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Contains:  M 27, Dumbbell nebula, NGC 6853
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The Dumbbell Nebula, (Messier 27), 





    
        

            Randal Healey
The Dumbbell Nebula, (Messier 27)

The Dumbbell Nebula, (Messier 27)

Technical card

Resolution: 3295x2461

Dates:July 1, 2019July 2, 2019July 3, 2019

Frames:
Astrodon BLUE 36mm - Gen2 E-Series Tru-Balance: 16x180" -10C bin 1x1
Astrodon GREEN 36mm - Gen2 E-Series Tru-Balance: 14x180" -10C bin 1x1
Astrodon HA 36mm - 5nm: 18x300" -10C bin 1x1
Astrodon HA 36mm - 5nm: 12x600" -10C bin 1x1
Astrodon LUM 36mm - Gen2 E -Series Tru-Balance: 14x180" -10C bin 1x1
Astrodon Olll 36mm - 3nm: 16x300" -10C bin 1x1
Astrodon Olll 36mm - 3nm: 12x600" 10C bin 1x1
Astrodon RED 36mm - Gen2 E-Series Tru-Balance: 16x180" -10C bin 1x1

Integration: 9.8 hours

Darks: ~50

Flats: ~50

Bias: ~100

Avg. Moon age: 19.36 days

Avg. Moon phase: 1.03%

Astrometry.net job: 2782134

RA center: 299.886 degrees

DEC center: 22.731 degrees

Pixel scale: 0.833 arcsec/pixel

Orientation: 188.802 degrees

Field radius: 0.476 degrees

Locations: Healey "Utahopia" Observatory, Kaysville, Utah, United States

Data source: Own remote observatory

Description

The Dumbbell Nebula, also known as Messier 27, is a bright, large planetary planetary nebula located in Vulpecula constellation. The nebula lies at a distance of 1,360 light years from Earth. It is sometimes also called the Apple Core Nebula or Diablo Nebula.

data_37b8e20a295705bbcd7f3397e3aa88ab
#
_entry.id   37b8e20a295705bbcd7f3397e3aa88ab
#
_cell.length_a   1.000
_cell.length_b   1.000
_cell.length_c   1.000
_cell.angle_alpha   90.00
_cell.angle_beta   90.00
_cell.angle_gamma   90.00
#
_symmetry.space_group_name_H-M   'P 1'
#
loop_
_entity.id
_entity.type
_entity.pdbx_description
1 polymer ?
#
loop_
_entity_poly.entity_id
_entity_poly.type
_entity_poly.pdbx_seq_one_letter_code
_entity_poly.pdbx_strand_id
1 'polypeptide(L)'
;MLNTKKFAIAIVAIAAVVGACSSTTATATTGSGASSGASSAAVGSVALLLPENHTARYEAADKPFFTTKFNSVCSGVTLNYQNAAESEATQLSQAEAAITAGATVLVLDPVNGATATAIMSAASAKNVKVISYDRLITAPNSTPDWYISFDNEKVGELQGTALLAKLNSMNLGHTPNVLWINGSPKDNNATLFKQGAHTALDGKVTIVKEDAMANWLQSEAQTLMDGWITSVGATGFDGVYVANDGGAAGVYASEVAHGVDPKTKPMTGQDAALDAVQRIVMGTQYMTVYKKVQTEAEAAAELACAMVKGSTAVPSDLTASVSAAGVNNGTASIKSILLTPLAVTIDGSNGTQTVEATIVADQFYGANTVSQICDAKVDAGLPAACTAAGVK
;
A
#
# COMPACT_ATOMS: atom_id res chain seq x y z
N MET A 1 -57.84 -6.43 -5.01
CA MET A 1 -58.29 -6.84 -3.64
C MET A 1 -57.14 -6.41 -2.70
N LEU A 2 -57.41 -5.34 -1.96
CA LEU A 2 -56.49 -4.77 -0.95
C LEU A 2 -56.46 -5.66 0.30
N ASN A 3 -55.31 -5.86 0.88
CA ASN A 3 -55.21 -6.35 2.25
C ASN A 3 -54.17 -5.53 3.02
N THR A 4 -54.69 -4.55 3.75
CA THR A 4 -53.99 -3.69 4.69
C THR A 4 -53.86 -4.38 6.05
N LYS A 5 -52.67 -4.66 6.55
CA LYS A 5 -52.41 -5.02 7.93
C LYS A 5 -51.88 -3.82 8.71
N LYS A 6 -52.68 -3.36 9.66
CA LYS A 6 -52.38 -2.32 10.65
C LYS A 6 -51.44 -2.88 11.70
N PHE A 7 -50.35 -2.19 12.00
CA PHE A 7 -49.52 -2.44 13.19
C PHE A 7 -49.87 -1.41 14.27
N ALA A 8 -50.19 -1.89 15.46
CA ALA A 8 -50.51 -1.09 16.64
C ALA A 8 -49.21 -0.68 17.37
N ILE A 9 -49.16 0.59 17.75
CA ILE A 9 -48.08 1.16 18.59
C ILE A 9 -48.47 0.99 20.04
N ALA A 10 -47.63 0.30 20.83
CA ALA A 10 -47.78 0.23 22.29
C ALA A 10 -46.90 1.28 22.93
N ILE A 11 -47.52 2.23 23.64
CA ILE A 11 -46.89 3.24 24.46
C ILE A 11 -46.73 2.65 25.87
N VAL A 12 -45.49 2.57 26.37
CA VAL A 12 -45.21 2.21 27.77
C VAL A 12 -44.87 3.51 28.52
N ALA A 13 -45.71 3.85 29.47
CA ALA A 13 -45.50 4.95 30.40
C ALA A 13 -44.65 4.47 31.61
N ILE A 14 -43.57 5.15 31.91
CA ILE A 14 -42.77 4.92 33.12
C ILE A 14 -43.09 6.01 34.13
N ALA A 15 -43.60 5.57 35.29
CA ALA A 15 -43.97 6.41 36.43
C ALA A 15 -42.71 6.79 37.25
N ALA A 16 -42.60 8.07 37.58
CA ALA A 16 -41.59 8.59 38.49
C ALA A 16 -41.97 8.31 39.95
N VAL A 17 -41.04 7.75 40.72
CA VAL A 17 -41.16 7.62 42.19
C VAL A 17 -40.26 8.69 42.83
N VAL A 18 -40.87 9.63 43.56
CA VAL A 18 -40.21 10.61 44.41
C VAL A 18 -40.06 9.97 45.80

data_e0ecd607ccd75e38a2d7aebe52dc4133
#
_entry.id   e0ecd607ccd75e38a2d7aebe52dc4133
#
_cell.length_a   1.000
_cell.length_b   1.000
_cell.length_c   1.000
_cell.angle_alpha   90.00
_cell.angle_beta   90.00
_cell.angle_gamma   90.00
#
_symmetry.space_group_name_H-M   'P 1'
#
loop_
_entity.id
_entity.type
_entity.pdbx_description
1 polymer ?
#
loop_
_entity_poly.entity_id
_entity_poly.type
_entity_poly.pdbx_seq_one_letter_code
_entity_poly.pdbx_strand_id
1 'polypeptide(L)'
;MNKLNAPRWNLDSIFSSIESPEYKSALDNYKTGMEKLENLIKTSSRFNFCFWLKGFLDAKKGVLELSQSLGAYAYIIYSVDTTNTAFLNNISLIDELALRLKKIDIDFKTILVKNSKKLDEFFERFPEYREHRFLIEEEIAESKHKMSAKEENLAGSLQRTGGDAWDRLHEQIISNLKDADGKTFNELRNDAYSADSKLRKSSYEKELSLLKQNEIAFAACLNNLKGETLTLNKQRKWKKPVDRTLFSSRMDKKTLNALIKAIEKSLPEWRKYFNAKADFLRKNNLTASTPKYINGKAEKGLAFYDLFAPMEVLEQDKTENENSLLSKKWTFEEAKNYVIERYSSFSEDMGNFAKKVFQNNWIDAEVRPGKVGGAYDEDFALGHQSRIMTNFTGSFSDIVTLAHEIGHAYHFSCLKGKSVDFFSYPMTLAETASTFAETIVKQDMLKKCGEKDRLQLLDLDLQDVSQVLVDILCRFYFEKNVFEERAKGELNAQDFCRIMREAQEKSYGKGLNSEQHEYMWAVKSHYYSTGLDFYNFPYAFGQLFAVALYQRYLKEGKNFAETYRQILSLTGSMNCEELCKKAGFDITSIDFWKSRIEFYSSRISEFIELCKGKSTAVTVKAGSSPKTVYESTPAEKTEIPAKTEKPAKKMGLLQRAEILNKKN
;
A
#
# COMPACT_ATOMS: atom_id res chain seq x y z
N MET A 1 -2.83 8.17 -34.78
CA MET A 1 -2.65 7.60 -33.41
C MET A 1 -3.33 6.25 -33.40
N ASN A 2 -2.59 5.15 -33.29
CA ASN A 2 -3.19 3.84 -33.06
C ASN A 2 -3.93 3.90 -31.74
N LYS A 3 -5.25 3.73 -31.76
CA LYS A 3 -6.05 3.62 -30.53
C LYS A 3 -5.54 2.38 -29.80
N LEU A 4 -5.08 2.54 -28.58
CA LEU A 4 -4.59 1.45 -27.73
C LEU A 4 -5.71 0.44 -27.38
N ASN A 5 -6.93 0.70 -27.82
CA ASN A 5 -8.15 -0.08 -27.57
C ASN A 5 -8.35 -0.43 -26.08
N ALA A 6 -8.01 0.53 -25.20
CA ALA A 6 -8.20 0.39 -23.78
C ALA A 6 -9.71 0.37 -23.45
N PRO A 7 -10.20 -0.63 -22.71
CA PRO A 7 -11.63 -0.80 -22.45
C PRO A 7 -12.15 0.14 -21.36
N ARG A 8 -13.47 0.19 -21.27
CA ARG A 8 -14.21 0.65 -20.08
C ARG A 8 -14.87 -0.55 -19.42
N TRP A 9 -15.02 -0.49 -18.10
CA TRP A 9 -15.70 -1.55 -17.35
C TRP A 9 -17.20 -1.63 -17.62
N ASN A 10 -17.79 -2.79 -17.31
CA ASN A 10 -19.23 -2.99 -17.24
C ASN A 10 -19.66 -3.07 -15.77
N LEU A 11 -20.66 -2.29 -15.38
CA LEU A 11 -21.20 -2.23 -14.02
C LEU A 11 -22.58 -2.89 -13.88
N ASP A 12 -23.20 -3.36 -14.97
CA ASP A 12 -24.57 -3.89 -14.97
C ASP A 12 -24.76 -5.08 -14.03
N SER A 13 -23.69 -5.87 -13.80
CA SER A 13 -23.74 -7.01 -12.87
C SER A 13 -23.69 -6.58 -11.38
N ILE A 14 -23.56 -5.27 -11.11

The Dumbbell Nebula was the first planetary nebula to be discovered. Charles Messier included it as M27 in his catalogue of deep sky objects in 1764.
Planetary nebulae are the remains of stars similar to our Sun. When they reach the end of their life cycle as evolved red giants, they expel their outer gaseous layers to form the nebula, which is then heated by the hot core of the central white dwarf. This will be the fate of our Sun in roughly five billion years.
The Dumbbell Nebula has an apparent diameter of about 8 arcminutes. It has a visual magnitude of 7.5 and an absolute magnitude of -0.5, which means that the nebula has an intrinsic luminosity roughly 100 times that of the Sun.

Comments

Author

RandalHealey
Randal Healey
License: None (All rights reserved)
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The Dumbbell Nebula, (Messier 27), 





    
        

            Randal Healey